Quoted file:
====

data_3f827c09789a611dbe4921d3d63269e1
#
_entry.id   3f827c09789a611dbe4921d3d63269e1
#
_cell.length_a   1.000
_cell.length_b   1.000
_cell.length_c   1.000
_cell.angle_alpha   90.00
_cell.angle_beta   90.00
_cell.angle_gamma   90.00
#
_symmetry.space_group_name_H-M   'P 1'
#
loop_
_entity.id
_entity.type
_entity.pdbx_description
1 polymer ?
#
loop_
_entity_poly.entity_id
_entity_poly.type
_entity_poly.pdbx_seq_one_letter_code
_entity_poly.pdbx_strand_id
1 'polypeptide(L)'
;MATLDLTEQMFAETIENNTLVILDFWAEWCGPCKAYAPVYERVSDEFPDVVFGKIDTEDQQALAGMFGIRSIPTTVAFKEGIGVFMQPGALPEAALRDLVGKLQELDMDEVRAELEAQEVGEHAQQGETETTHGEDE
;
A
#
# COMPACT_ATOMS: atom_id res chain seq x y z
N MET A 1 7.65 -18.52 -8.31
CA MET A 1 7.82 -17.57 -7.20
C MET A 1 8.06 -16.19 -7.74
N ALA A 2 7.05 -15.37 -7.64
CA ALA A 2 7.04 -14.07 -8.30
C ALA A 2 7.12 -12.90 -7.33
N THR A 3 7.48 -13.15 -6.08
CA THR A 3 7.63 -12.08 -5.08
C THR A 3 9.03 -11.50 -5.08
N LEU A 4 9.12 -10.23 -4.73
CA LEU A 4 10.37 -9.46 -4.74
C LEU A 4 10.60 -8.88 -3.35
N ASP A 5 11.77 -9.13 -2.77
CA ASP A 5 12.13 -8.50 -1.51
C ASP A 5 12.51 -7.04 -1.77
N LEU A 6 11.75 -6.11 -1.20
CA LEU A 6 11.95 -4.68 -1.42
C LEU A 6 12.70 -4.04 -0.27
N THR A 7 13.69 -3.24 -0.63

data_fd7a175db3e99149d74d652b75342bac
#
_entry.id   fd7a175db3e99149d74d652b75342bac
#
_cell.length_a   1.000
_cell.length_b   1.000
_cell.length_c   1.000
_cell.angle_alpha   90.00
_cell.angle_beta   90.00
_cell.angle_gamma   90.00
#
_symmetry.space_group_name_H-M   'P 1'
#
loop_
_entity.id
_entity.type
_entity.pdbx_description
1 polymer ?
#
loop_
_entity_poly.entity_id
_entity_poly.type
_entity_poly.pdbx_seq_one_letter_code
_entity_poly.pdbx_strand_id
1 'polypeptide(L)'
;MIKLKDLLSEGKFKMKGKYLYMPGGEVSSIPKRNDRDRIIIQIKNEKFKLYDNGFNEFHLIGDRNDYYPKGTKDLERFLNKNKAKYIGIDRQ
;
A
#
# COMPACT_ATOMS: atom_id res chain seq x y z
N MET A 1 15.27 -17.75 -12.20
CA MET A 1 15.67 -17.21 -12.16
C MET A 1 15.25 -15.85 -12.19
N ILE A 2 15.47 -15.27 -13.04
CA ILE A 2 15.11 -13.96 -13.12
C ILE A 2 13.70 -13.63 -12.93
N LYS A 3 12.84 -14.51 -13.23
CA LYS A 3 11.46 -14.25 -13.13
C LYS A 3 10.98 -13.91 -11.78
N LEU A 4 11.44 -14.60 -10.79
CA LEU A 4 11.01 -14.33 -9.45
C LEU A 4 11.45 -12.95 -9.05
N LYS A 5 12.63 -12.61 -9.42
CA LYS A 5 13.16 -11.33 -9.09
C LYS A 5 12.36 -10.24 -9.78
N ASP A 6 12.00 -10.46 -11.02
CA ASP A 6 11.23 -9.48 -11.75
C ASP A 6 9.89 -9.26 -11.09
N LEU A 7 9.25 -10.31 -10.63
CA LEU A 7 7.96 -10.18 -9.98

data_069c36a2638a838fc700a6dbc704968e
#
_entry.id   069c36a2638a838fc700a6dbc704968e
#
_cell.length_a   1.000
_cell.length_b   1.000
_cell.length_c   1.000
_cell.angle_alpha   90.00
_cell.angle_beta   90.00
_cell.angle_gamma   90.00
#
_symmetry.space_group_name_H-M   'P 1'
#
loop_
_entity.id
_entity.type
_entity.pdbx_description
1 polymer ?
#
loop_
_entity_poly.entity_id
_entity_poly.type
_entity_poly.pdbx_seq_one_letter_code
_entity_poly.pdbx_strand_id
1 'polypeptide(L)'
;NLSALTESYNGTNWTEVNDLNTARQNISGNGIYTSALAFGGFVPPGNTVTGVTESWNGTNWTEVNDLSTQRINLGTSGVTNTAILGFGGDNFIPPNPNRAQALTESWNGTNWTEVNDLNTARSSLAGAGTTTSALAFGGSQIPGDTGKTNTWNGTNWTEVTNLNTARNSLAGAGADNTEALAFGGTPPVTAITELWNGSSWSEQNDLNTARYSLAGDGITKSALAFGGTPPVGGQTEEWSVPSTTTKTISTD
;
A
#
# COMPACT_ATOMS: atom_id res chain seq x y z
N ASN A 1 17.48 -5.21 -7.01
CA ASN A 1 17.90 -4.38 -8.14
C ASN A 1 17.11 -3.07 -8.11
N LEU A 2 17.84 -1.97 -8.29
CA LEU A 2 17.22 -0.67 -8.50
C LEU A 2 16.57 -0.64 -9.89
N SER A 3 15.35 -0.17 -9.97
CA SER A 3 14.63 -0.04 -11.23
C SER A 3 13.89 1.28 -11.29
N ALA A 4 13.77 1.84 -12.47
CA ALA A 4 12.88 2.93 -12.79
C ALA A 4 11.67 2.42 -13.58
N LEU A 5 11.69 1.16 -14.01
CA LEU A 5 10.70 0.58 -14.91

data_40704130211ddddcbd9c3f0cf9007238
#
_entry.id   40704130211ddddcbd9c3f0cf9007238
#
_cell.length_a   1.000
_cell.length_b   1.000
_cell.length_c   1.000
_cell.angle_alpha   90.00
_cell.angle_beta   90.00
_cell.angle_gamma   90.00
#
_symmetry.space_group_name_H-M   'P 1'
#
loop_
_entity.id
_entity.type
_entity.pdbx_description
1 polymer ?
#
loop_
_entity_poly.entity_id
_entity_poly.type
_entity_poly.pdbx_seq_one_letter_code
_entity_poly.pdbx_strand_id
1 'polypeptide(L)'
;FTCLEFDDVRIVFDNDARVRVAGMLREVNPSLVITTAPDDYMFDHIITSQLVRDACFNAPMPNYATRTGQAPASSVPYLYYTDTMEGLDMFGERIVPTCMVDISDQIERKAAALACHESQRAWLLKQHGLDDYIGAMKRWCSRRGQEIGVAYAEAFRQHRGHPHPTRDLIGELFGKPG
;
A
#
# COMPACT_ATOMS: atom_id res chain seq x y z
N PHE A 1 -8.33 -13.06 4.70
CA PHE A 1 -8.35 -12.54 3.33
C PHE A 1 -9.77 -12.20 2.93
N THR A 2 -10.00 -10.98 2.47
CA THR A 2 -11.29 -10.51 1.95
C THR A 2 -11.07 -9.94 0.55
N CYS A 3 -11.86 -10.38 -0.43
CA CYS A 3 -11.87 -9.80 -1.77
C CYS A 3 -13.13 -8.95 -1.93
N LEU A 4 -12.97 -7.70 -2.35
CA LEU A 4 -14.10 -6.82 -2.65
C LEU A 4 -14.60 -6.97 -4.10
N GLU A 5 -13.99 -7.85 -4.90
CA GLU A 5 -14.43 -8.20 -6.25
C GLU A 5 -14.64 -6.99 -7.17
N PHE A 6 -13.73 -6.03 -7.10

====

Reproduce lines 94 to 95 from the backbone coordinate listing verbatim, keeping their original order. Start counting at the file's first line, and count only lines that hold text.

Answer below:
C LYS A 5 12.36 -10.24 -9.78
N ASP A 6 12.00 -10.46 -11.02